Do you like the idea of baking a loaf of sourdough without using commercial yeast? But does it put you off how time consuming it is?
I experimented with making sourdough loafs in a bread maker. The purists are probably frowning reading this… But I’m all for breaking rules if it makes life easier! (More time to play!) The loafs have a soft but elastic texture, and a slight sour tinge.
This is a recipe that will fit into a working day’s schedule (assuming you work more or less 8-hour days and will be at home at some point in the evening). If you don’t have a bread maker, it’s a breeze making it by hand too. For one 1 Kg loaf, you’ll need:
- 2+1/2 cups of high grade flour
- 1 cup of freshly revived sourdough starter at room temperature (read how to revive it by clicking on the link)
- 1 cup water
- 1+1/2 cup wholemeal flour
- 1+1/2 teaspoons of salt
- 1/2 to 3/4 cup water
- 1 tablespoon milk power
- 1 tablespoon honey
(The last two ingredients may make the purists shake their heads in disapproval, but it makes the bread keep longer without going stale. Just leave them out if you don’t want them.)
Follow these steps:
- Put the first 3 ingredients into the bread maker and knead until just combined (3 minutes or so).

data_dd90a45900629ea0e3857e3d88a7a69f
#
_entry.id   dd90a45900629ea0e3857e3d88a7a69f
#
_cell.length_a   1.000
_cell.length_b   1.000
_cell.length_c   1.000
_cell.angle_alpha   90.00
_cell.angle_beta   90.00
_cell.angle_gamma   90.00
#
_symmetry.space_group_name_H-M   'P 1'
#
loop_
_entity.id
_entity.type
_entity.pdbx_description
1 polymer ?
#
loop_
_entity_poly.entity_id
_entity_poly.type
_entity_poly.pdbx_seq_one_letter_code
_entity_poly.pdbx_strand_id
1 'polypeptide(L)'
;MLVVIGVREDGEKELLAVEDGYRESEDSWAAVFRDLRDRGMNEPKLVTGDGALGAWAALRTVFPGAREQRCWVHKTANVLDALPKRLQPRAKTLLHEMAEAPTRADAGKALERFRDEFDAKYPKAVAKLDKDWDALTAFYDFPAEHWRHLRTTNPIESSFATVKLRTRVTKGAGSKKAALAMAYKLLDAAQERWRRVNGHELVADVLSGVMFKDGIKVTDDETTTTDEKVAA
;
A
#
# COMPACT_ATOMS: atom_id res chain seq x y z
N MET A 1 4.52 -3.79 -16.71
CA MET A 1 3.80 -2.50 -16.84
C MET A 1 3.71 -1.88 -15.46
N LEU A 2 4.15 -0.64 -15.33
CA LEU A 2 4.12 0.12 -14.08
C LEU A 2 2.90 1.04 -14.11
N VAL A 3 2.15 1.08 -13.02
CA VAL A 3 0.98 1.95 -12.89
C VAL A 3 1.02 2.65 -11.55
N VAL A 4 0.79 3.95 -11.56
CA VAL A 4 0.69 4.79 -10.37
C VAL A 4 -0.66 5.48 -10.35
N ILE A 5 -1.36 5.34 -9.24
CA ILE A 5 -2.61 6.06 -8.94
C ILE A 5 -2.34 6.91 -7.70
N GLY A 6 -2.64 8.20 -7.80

- Leave it alone and go to work. It needs to have at least enough time to double in size, which can be as short as 4 hours for me. The longest I’ve left it is 11 hours. It does not matter if the dough has peaked and sunk.
- Add the rest of the ingredients to the bread maker and let it knead until integrated. It should be a sticky dough, but a dough nevertheless. Adjust flour/water if necessary.
- Let it roughly double in size. The time it takes will depend on your sourdough starter and temperature of the day etc. (Mine generally takes 1.5 – 2 hours, which give me time to go out for some evening activities).
- Bake for 1 hour in the bread maker until it sounds hollow when tapped.
Once you are familiar with the amount of time your final dough would need to rise before baking (which mostly depends on your sourdough starter), you can set the bread maker to automatically start baking while you are out. I’ve made this recipe many times now. Once I set the bread maker to automatically start baking, and went out for some evening rock climbing. Coming home to a house full of the smell of freshly baked sourdough bread – priceless!